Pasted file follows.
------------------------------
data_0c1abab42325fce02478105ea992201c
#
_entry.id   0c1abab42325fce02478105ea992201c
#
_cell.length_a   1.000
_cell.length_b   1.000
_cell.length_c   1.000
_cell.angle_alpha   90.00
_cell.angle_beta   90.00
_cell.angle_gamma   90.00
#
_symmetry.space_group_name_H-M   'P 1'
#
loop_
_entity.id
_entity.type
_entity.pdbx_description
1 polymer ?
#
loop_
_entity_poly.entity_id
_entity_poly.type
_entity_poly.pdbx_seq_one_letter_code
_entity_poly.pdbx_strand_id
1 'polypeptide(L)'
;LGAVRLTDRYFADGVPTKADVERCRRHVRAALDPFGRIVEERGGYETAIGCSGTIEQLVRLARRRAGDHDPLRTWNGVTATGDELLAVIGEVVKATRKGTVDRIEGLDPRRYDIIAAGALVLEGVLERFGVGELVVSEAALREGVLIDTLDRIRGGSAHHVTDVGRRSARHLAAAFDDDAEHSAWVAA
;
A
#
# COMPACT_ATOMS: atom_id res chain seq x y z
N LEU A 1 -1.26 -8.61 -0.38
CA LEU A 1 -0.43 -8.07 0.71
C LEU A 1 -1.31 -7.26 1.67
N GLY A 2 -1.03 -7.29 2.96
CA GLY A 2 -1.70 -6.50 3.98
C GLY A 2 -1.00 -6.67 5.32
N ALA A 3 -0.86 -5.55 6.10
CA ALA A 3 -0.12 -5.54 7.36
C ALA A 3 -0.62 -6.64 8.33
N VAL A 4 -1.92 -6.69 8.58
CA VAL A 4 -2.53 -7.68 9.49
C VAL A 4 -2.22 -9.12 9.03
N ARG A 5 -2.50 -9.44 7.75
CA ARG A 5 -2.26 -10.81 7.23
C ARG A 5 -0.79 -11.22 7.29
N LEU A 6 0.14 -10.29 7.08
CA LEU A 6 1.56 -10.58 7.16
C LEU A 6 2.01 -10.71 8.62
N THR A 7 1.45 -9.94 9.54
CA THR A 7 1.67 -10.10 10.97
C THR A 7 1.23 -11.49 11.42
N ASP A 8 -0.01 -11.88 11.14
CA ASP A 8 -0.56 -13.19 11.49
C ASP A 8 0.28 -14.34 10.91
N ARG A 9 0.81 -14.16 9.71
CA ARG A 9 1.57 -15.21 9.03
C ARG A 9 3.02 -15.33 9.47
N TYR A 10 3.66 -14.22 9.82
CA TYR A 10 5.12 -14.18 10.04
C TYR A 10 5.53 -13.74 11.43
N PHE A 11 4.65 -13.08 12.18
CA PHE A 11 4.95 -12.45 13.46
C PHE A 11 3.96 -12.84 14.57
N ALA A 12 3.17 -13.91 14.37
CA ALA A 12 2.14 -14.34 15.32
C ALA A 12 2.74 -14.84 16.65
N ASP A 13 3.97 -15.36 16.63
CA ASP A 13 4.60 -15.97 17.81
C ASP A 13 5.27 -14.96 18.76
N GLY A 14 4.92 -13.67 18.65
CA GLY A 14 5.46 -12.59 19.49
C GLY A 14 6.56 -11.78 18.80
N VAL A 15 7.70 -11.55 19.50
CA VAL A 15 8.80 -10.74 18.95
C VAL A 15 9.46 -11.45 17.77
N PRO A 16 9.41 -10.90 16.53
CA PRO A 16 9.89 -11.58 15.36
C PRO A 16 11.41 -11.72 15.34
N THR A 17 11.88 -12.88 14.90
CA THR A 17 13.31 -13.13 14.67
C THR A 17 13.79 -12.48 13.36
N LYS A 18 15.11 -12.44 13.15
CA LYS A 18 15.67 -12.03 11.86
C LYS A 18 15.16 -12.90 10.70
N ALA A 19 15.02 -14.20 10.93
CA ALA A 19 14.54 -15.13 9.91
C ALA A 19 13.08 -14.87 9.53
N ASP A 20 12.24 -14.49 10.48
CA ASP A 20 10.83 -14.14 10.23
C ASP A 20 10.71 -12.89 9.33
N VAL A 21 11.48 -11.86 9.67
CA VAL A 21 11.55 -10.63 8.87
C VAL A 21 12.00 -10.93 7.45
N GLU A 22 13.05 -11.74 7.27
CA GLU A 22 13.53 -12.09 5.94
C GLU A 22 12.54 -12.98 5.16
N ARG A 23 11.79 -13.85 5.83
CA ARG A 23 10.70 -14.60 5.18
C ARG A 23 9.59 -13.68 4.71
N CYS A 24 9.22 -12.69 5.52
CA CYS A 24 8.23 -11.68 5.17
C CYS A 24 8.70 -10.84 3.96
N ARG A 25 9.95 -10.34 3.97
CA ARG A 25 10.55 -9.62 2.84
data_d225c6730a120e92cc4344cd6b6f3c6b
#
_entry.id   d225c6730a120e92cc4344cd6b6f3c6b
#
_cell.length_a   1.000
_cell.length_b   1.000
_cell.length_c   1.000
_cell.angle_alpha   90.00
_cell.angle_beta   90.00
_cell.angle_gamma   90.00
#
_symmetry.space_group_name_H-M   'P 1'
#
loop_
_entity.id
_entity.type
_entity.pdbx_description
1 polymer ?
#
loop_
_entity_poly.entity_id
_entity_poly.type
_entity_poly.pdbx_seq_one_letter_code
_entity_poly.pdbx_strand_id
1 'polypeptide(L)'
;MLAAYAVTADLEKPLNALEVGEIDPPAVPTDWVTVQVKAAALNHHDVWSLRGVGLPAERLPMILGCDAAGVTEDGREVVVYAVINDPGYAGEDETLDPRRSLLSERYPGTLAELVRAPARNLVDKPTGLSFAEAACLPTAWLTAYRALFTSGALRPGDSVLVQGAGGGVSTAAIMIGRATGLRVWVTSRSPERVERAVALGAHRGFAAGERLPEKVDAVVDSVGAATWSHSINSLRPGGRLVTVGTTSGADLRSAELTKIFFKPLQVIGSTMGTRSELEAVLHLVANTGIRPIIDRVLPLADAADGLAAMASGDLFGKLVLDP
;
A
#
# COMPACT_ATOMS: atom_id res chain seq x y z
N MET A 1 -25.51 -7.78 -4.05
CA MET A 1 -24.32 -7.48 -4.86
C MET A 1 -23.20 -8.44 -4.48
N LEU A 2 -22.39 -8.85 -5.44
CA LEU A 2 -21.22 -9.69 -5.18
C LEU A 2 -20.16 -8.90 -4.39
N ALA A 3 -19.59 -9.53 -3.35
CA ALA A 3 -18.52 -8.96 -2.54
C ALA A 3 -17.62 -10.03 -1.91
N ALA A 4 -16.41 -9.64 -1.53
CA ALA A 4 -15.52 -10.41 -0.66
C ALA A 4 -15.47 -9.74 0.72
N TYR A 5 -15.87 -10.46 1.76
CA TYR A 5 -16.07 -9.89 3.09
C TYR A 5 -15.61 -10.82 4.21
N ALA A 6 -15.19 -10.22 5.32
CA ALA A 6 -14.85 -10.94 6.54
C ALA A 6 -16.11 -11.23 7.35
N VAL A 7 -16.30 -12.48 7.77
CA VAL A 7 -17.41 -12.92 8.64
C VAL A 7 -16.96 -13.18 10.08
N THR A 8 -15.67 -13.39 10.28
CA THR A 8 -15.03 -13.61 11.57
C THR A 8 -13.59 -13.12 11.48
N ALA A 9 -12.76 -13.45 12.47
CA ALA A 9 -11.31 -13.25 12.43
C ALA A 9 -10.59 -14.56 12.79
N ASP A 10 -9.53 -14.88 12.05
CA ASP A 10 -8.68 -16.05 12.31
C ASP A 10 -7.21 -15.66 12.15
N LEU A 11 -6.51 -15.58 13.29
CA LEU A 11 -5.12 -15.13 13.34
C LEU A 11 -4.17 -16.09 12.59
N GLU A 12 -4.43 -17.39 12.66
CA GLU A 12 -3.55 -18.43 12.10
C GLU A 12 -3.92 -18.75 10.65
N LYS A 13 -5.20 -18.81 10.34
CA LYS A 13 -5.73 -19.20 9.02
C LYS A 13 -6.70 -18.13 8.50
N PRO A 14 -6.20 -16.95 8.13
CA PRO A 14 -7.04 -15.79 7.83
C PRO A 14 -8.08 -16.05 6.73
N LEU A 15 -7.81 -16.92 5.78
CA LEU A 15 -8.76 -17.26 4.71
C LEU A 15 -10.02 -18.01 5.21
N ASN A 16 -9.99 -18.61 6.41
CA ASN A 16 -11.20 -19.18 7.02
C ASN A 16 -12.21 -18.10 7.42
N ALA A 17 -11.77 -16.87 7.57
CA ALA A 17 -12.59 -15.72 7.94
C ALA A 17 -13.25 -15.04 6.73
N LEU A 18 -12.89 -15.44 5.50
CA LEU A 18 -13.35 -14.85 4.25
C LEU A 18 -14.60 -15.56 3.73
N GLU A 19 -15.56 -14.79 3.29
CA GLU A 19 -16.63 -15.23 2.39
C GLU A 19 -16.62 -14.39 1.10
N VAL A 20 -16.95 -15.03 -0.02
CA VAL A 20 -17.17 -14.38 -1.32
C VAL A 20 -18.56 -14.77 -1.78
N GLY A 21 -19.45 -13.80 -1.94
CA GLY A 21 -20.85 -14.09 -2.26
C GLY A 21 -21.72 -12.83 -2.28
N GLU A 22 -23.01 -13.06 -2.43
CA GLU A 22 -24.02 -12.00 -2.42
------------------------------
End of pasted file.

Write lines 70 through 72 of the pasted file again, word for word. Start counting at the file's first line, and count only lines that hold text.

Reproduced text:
N GLY A 14 4.92 -13.67 18.65
CA GLY A 14 5.46 -12.59 19.49
C GLY A 14 6.56 -11.78 18.80